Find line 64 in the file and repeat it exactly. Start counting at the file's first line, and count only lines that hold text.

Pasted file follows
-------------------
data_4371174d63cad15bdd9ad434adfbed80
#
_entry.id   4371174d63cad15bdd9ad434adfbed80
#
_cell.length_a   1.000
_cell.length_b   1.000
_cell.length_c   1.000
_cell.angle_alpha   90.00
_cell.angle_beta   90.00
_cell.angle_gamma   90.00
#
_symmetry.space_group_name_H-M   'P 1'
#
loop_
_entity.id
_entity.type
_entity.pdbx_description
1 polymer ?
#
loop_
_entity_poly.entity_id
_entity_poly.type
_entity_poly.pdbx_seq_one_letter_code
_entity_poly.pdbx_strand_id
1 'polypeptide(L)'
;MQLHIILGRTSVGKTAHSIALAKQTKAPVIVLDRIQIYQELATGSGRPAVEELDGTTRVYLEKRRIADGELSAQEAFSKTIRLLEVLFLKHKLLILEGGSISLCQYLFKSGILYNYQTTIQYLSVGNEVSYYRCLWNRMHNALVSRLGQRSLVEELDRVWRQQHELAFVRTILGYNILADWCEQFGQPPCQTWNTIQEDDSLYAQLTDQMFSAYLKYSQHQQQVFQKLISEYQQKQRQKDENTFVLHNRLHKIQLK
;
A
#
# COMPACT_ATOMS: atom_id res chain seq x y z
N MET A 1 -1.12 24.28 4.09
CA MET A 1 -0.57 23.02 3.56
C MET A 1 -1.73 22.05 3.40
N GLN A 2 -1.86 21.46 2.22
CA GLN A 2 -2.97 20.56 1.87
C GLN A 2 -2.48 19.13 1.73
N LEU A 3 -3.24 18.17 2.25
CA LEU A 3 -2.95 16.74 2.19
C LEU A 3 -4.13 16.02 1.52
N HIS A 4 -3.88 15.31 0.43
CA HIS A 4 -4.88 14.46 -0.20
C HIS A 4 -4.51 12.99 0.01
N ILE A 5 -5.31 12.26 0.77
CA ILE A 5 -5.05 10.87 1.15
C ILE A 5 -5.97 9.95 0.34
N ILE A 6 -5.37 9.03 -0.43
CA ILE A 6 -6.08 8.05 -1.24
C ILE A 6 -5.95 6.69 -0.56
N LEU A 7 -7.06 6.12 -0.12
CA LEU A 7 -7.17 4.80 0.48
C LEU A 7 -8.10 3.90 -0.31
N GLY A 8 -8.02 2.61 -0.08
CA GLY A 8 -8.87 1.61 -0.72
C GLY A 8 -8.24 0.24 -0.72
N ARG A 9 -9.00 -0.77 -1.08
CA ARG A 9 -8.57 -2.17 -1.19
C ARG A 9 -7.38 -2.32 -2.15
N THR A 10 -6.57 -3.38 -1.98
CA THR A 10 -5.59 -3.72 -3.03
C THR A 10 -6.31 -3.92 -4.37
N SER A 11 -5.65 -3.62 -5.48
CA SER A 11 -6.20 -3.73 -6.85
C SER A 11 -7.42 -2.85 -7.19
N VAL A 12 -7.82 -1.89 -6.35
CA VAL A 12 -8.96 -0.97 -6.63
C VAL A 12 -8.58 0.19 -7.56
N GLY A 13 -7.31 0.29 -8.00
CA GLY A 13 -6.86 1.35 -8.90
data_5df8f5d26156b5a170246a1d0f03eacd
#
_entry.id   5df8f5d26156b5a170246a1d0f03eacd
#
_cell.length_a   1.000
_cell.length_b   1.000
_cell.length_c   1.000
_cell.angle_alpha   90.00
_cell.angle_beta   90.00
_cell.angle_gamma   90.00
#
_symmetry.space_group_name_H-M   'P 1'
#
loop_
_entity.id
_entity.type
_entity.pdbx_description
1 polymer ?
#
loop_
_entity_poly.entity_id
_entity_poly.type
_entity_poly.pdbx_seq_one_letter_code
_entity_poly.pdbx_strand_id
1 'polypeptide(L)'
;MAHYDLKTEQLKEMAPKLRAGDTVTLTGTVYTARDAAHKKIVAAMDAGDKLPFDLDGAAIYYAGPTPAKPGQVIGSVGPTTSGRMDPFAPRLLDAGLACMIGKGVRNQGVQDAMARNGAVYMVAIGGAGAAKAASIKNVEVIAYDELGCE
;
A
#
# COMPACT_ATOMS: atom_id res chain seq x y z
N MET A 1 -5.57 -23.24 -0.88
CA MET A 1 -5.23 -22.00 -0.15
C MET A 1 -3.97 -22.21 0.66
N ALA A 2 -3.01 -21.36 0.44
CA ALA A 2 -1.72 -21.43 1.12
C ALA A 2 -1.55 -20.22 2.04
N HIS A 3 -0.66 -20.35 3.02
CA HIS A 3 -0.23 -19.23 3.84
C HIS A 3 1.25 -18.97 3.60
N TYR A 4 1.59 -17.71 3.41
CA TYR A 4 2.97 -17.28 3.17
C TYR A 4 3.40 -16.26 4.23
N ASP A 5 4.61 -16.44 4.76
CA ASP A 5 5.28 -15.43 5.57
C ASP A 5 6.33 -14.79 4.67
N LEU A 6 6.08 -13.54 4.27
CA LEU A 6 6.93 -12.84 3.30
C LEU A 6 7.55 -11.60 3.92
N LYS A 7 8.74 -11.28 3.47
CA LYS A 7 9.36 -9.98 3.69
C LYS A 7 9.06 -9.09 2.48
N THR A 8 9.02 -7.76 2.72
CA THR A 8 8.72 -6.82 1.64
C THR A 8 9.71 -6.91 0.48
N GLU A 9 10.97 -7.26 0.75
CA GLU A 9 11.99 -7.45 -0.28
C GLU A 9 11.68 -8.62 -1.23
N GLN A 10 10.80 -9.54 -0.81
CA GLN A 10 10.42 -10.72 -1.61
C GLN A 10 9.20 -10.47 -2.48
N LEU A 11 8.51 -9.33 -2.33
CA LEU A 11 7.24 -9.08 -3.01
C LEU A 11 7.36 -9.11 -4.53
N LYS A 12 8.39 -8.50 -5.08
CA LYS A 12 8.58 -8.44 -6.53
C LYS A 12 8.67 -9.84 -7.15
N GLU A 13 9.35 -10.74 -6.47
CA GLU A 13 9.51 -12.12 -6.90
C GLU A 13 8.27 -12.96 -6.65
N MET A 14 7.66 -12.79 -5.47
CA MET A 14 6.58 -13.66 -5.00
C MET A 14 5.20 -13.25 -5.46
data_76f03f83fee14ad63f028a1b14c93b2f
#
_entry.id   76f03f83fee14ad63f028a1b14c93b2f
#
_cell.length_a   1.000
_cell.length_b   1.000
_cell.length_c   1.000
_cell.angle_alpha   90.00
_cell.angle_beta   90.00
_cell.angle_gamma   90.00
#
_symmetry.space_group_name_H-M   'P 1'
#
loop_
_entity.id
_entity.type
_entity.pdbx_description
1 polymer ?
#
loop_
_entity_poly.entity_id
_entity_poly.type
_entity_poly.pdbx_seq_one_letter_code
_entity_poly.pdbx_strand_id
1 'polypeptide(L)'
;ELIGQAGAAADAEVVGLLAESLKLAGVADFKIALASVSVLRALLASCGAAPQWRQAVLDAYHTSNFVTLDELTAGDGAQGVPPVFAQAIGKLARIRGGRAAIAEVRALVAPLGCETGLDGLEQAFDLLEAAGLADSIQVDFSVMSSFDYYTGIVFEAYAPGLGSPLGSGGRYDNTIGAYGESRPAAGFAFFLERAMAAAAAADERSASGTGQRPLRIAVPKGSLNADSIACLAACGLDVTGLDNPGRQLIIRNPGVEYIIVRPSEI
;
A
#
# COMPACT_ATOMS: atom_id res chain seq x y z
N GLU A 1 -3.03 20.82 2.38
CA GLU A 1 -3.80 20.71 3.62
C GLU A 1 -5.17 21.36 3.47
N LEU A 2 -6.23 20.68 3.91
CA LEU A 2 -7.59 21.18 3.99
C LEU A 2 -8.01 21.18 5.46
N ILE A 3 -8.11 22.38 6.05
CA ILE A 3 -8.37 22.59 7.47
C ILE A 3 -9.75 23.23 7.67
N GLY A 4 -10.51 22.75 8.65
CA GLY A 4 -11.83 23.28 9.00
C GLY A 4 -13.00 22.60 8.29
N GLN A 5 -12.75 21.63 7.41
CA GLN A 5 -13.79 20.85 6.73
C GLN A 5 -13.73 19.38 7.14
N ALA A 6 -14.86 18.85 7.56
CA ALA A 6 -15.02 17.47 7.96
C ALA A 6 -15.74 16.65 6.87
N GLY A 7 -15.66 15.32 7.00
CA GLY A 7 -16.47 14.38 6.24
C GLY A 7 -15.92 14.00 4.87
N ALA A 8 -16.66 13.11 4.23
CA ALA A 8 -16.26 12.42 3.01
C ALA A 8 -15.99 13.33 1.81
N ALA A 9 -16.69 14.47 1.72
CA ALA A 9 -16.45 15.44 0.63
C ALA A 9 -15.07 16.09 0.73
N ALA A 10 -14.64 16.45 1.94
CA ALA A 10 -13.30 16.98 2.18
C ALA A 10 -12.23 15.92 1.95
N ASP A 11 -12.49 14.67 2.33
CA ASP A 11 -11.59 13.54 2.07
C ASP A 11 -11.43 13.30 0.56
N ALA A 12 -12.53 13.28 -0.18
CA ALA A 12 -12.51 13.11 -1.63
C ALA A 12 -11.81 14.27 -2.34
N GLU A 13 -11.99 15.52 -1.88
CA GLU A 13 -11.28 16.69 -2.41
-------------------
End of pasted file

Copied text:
N VAL A 12 -7.82 -1.89 -6.35